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I have a question about the way in which the output is displayed.

<?php

class Base
{
    private $privattrib = "Private Attribute1";

    function GetAttrib()
    {
        echo $this->privattrib;
    }
}

class Derived extends Base
{
    private $privattrib = "bute";
    function GetAttrib()
    {
        parent::GetAttrib();    
    }
}

$b = new Base();
$d = new Derived();
$d->GetAttrib();

?>

So for the code above I have a couple questions:

  1. When I call parent::GetAttrib(), does the value of $this (in the Base's GetAttrib() method) become a Base object now or is it still a Derived object?

  2. The ouput is "Private Attribute1". If $this refers to a Derived object, shouldn't the display be "bute" since the private attribute is overrided in the base class?

  3. If I change both privaattrib to public, the output is now "bute". Why is this?

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2 Answers 2

up vote 0 down vote accepted

Note that having the overridden version of GetAttrib call the base version isn't very useful; leaving it undefined in Base will give the same result.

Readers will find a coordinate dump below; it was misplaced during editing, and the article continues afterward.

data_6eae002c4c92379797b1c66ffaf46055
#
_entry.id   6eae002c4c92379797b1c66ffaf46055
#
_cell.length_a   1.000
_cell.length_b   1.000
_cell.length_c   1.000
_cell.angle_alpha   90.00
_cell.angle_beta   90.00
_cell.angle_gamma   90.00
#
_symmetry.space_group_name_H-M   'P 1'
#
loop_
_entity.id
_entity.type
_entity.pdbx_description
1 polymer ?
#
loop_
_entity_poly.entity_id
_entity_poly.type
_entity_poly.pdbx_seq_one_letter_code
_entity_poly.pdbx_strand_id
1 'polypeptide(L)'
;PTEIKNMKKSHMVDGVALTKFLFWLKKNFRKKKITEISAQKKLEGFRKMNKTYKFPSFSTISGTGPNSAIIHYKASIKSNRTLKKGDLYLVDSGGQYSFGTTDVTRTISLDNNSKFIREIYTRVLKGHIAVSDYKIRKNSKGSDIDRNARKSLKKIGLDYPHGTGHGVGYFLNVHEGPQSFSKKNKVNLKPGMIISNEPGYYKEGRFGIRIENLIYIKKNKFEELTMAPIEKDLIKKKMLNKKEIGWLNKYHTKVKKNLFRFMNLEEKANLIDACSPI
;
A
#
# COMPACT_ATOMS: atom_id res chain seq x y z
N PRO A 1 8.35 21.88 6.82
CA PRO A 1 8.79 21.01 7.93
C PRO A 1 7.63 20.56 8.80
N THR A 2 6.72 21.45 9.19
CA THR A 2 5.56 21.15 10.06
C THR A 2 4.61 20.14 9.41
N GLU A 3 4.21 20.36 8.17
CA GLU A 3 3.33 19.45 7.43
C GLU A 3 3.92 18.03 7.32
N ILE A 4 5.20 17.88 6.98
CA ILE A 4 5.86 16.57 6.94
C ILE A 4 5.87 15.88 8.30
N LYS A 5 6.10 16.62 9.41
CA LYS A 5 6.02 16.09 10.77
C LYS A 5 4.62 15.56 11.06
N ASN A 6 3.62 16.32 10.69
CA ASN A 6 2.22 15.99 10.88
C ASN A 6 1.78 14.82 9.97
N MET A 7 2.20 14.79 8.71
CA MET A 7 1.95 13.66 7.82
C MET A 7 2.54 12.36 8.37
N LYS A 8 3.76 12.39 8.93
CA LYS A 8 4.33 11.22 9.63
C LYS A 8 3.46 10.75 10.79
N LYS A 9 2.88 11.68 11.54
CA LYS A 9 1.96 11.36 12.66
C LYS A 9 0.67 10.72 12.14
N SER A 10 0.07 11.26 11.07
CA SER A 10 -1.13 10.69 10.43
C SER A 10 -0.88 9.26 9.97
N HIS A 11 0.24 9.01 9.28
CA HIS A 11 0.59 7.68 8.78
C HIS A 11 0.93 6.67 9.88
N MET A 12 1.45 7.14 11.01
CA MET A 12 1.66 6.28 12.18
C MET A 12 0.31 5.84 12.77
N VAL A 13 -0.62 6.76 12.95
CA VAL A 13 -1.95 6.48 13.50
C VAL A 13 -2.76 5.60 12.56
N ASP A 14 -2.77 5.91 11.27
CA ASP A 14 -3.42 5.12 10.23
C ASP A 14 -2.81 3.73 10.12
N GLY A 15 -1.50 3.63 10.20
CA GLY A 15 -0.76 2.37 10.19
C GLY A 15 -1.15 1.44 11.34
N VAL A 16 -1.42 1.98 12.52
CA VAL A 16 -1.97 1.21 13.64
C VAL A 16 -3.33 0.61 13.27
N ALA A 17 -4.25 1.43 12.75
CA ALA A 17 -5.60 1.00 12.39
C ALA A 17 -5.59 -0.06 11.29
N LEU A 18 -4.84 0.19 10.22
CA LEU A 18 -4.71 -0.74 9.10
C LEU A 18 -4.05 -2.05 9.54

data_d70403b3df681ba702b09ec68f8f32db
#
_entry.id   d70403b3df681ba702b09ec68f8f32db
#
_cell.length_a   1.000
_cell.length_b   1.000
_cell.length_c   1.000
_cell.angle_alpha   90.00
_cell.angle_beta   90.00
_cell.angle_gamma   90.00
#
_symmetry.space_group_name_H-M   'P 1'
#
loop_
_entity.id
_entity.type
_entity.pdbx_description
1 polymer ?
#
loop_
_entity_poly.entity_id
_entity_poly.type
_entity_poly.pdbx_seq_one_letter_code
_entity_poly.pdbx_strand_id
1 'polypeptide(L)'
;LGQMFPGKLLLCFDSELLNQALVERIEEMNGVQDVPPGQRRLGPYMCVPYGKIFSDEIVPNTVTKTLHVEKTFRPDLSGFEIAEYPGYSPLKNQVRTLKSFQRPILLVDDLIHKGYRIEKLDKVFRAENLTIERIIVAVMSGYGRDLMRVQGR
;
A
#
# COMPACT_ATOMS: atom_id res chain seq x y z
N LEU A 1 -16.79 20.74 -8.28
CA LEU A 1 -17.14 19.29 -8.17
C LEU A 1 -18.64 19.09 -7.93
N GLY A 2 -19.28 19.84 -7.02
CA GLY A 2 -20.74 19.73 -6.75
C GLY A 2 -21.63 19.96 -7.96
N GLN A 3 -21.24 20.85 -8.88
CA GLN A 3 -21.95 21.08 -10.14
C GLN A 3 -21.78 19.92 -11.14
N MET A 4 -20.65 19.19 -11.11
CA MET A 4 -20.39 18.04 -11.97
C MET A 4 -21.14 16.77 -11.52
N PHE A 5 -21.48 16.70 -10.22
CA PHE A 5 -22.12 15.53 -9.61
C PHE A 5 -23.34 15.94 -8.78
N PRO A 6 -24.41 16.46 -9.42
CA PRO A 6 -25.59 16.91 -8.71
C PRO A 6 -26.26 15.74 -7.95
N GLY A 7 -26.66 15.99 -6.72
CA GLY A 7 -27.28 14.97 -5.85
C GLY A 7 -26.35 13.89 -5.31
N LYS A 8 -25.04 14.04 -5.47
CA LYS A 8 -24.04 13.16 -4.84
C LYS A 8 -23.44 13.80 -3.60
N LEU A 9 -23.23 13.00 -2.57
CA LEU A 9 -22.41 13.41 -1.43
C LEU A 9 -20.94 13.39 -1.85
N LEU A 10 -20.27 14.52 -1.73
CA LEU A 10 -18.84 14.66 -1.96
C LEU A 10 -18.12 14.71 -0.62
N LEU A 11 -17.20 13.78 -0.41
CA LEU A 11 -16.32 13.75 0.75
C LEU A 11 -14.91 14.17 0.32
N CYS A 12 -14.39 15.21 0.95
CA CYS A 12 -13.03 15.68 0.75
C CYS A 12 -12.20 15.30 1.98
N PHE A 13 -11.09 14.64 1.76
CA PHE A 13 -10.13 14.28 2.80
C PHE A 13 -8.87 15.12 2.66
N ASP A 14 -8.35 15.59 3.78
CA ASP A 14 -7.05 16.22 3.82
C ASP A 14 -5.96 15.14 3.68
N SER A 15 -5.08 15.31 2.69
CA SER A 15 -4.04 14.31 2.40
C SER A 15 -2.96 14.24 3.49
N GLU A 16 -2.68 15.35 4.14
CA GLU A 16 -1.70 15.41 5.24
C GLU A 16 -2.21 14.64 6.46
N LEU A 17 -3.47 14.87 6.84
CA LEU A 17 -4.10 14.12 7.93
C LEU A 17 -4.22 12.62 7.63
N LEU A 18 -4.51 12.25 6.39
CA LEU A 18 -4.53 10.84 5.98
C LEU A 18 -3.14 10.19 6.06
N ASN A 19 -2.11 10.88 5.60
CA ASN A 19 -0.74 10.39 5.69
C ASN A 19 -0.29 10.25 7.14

1. It makes sense to think of it as being an object of type Base, as you can't call any functions that are defined only in Derived, and if private any member variables are defined in both, it will use those from Base.

  2. No; since $privattrib is private, Base's version and Derived's version are completely independent.

  3. If you make the $privattrib member public, the line

    public $privattrib = "bute";

is a redefinition of $privattrib rather than a declaration of a new independent varaible.

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Cool but doesn't your #1 answer clash with #3? For example, if both of those attribs are public now and I run the parent method, it will use the derived classe's public overrided attribute. Thus, the Base object can see a Derived member's property. I'm just being picky heh. –  Ilya Aug 20 '10 at 8:43
    
I don't think the answers clash, since I was careful to specify that the Base version is used only for private member variables; the answer to 3 expands on this by pointing out the different behavior you get if the member variable is public. –  James McLeod Aug 20 '10 at 12:57

It seems that when you declare the property as private it cannot be overridden by a derived class. If you declare it as public it can be overridden and directly accessed by other code. I think protected means that it can be overridden but is not accessible externally.

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